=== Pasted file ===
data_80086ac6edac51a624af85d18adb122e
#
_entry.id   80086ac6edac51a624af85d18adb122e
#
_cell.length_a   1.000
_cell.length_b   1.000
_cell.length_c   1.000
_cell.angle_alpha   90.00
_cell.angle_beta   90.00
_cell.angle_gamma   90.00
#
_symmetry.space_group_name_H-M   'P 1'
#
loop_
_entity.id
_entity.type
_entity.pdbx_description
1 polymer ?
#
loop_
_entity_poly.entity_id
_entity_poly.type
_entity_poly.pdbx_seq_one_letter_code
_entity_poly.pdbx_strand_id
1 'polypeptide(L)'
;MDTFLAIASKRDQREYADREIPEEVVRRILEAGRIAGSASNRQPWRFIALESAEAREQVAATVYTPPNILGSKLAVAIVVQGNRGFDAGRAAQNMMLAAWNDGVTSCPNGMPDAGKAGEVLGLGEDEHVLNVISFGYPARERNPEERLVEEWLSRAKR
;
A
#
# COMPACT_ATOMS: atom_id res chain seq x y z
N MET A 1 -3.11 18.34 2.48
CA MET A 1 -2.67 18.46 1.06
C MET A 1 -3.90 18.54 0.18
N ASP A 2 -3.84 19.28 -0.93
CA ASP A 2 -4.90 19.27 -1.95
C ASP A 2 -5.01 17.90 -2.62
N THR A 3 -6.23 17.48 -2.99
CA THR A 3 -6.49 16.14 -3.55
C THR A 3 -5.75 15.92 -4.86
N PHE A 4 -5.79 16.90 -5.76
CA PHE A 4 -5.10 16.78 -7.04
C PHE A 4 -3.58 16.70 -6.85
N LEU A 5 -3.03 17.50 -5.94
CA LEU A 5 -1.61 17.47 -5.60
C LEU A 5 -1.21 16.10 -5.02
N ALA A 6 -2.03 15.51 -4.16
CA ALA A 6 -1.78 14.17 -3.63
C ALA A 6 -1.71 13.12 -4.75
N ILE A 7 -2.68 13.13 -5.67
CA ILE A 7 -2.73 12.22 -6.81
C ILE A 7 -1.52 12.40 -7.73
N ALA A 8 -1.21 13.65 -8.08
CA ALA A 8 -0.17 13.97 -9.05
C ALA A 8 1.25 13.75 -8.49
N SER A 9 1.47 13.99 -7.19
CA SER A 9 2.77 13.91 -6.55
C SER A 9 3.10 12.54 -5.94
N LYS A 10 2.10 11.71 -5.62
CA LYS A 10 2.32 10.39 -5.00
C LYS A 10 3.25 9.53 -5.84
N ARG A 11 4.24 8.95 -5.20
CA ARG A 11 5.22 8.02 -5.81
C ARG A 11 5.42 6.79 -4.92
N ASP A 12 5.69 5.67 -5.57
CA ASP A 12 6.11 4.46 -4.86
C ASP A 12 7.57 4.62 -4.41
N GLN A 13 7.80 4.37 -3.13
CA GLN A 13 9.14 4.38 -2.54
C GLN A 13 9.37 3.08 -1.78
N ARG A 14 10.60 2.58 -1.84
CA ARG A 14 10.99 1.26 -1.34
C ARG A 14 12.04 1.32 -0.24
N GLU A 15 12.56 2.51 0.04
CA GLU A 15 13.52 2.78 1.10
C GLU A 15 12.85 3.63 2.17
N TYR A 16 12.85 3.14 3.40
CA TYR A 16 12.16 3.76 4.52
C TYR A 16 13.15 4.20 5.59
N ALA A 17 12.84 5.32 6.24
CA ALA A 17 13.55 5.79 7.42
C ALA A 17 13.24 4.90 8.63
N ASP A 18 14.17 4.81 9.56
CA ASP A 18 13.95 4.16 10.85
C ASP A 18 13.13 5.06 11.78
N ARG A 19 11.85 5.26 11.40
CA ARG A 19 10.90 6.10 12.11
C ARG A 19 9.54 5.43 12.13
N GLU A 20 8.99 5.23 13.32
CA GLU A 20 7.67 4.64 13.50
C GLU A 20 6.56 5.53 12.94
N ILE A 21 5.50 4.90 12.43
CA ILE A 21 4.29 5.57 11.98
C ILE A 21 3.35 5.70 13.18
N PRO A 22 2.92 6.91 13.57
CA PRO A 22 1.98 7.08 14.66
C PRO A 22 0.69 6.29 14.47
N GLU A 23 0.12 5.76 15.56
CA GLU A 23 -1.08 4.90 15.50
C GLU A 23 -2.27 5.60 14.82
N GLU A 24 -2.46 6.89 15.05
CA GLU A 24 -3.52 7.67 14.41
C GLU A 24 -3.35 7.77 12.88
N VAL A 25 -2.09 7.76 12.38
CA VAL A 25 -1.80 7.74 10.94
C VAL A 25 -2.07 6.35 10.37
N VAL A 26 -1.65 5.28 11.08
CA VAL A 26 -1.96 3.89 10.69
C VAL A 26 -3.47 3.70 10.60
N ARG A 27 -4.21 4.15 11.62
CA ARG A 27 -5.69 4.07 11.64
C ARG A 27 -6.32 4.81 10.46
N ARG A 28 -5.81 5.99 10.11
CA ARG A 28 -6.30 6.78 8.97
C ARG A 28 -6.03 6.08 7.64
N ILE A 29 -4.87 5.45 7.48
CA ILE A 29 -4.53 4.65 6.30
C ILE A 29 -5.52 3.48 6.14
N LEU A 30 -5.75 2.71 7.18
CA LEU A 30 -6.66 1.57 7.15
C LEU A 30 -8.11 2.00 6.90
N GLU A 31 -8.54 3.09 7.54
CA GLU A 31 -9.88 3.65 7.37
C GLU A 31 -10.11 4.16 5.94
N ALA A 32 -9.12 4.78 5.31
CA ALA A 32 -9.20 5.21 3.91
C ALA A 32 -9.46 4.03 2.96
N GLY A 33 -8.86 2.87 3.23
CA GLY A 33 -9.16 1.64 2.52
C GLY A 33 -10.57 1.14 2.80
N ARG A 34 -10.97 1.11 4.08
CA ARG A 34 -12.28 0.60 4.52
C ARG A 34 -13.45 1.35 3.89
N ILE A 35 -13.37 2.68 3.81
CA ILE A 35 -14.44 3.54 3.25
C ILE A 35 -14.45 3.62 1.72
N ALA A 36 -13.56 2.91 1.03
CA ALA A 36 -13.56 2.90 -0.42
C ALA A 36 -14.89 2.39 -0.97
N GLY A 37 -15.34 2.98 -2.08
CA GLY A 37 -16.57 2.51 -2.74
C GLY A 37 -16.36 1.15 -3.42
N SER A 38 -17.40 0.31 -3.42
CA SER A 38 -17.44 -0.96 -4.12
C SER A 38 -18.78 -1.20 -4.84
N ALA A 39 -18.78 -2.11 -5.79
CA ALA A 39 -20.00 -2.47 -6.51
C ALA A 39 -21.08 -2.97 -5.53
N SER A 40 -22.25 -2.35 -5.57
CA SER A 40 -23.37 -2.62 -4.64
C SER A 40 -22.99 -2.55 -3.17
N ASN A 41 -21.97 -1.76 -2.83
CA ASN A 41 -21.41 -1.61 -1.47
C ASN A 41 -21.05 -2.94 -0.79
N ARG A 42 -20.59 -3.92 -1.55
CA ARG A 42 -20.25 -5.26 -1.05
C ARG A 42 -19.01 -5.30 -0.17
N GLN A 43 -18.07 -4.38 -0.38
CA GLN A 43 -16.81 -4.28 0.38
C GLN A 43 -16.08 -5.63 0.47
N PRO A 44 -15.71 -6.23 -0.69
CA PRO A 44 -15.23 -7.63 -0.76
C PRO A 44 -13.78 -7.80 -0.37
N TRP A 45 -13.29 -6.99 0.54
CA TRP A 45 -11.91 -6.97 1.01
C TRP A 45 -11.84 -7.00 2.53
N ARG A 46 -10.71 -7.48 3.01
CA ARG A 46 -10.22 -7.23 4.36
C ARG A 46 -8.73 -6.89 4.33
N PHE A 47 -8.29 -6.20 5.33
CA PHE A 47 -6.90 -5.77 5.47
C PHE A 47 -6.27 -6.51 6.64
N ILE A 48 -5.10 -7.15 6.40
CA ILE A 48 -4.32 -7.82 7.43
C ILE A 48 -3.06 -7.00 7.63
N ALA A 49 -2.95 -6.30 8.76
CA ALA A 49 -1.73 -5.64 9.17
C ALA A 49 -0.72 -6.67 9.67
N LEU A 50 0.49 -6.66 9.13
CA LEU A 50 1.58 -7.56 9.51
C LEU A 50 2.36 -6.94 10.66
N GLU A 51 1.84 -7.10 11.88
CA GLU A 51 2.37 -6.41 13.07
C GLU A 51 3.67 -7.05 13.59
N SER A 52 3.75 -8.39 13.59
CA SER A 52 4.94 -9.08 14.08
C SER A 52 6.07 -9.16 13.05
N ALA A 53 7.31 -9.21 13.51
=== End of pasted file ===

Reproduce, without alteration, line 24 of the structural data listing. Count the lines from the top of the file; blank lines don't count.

_entity_poly.pdbx_strand_id